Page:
The Government’s Women and Equalities Committee has published its report on fathers in the workplace. Its main conclusion is that current policies supporting fathers in the workplace do not deliver what they promise, despite good intentions and this is particularly the case for less well-off fathers. It claims that the Government must reform workplace policies to ensure they meet the needs of the 21st century family and to better support working dads in caring for their children, say MPs. The report concludes that the right to request flexible working has not created the necessary cultural change and the Government itself admitted to the inquiry that its flagship shared parental leave scheme will not meet its objective for most fathers.

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New government campaign sets out to increase take up of shared parental leave

New government campaign sets out to increase take up of shared parental leave

A new government campaigned launched today encourages more parents to take up the offer of Shared Parental Leave in their child’s first year. The workplace right for eligible parents allows them to share up to 50 weeks of leave and 37 weeks of pay after having a baby. They can take time off separately or they can be at home together for up to 6 months. Around 285,000 couples every year are eligible but take up could be as low as 2 percent, according to the Department for Business, Energy & Industrial Strategy and around half of the general public are unaware that the option exists for parents.

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Working families at breaking point as parents buckle under the strain of overwork, claims study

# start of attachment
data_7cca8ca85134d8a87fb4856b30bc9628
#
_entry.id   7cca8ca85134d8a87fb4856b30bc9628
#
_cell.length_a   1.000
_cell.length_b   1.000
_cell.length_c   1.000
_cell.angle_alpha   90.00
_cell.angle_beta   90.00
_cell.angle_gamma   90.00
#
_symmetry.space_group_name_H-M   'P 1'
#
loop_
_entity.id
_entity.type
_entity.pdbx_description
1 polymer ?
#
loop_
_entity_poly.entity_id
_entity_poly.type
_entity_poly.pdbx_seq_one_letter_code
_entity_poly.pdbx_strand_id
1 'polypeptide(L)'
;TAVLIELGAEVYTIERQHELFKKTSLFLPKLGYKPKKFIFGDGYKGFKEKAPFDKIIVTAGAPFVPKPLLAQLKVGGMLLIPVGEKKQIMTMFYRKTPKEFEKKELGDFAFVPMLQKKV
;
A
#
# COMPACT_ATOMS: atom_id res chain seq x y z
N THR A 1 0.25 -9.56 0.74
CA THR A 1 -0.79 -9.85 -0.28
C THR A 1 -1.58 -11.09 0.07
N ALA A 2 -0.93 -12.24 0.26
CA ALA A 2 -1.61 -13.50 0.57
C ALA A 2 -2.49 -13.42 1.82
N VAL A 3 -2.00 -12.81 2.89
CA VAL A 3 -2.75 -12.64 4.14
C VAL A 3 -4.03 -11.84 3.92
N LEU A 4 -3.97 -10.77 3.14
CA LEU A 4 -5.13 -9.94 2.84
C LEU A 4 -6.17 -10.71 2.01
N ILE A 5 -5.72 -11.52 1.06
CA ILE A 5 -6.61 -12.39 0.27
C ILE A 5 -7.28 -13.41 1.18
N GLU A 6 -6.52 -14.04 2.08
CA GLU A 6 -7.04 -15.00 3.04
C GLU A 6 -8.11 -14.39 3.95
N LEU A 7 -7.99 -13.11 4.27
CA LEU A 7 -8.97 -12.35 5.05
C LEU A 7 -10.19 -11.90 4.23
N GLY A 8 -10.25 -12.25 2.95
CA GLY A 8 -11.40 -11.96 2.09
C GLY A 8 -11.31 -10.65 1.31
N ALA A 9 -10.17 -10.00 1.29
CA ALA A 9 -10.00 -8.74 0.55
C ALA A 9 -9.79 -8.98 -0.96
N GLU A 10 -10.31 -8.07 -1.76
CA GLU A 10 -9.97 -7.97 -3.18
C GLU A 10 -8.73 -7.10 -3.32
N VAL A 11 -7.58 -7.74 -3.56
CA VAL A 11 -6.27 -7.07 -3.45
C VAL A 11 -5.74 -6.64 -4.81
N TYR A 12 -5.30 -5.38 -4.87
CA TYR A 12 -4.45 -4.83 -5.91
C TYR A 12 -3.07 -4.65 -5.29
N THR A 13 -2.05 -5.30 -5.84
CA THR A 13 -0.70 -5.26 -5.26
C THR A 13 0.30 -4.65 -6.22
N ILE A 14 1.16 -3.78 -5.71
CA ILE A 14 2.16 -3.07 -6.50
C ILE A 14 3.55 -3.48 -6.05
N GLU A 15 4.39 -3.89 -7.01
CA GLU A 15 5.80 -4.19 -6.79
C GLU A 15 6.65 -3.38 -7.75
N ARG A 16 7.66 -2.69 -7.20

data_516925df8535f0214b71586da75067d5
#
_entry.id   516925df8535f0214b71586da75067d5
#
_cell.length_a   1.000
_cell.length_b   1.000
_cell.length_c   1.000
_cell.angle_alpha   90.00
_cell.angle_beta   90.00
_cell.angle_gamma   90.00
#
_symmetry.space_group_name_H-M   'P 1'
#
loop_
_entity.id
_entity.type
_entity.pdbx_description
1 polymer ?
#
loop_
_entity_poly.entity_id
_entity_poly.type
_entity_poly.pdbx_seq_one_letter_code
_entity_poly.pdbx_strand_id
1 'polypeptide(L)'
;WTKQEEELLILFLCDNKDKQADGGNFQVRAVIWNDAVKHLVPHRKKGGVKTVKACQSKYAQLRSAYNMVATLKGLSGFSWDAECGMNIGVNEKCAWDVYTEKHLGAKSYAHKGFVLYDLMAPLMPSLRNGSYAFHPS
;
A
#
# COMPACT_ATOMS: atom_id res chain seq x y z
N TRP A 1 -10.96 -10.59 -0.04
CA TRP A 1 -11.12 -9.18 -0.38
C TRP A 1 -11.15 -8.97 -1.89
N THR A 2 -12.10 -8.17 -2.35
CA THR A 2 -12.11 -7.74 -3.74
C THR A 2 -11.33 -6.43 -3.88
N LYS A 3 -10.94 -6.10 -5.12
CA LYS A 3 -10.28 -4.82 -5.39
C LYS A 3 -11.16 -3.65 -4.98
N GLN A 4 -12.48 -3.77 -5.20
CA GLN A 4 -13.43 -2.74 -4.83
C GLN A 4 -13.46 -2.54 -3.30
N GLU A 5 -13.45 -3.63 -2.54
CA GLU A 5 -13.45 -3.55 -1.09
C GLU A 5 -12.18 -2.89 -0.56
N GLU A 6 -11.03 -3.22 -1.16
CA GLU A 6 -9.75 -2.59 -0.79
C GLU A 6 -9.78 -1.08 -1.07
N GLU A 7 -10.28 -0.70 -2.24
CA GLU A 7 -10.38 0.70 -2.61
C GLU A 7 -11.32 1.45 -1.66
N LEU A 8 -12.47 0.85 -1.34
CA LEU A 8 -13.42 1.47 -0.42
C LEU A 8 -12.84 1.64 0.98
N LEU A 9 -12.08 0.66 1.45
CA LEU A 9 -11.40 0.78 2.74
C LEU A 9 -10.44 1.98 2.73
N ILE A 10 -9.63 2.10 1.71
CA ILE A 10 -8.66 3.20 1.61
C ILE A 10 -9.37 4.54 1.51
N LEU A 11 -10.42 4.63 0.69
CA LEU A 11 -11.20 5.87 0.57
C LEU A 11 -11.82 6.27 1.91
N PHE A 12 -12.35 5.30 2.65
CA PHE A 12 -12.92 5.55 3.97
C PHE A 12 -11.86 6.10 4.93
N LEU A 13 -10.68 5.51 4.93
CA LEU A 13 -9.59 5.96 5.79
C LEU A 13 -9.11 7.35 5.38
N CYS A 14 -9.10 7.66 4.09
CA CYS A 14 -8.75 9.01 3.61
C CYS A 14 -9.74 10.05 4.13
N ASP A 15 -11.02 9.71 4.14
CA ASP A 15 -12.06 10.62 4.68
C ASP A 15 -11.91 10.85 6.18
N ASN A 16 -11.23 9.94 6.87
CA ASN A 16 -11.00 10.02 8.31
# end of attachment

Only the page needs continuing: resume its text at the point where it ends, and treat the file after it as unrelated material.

Working families at breaking point as parents buckle under the strain of overwork, claims study

The UK’s working parents are struggling to cope with the strain of overwork – and deliberately stalling and downshifting their careers to reverse the negative impact it is having on family life, according to a new study. The 2018 Modern Families Index, published today by work life charity Working Families and Bright Horizons, reveals the stress of the modern workplace is pushing parents to breaking point, creating a ‘parenthood penalty’. According to the study, many parents are obliged to work far over their contracted hours due to increasingly intense workloads or because they feel it is expected of them.

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A 300 year old idea explains some of the enduring appeal of the open plan

A 300 year old idea explains some of the enduring appeal of the open plan

In the 18th Century the utilitarian philosopher Jeremy Bentham came up with his idea of the Panopticon, a prison building with a central tower encircled by cells so that each person in the cells knew they could be watched at all times. Whether they were observed or not was actually immaterial. Bentham called it ‘a new mode of obtaining power of mind over mind’ and while he focused on its use as a prison, he was also aware of the idea’s usefulness for schools, asylums and hospitals. Bentham got the original idea following a visit to Belarus to see his brother who was managing sites there and had used the idea of a circular building at the centre of an industrial compound to allow a small number of managers to oversee the activities of a large workforce. This is something of a precursor of the scientific management theories of Frederick Taylor that continue to influence the way we work and manage people.

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Shake up of working culture and practices recommended to reduce pay gaps

Shake up of working culture and practices recommended to reduce pay gaps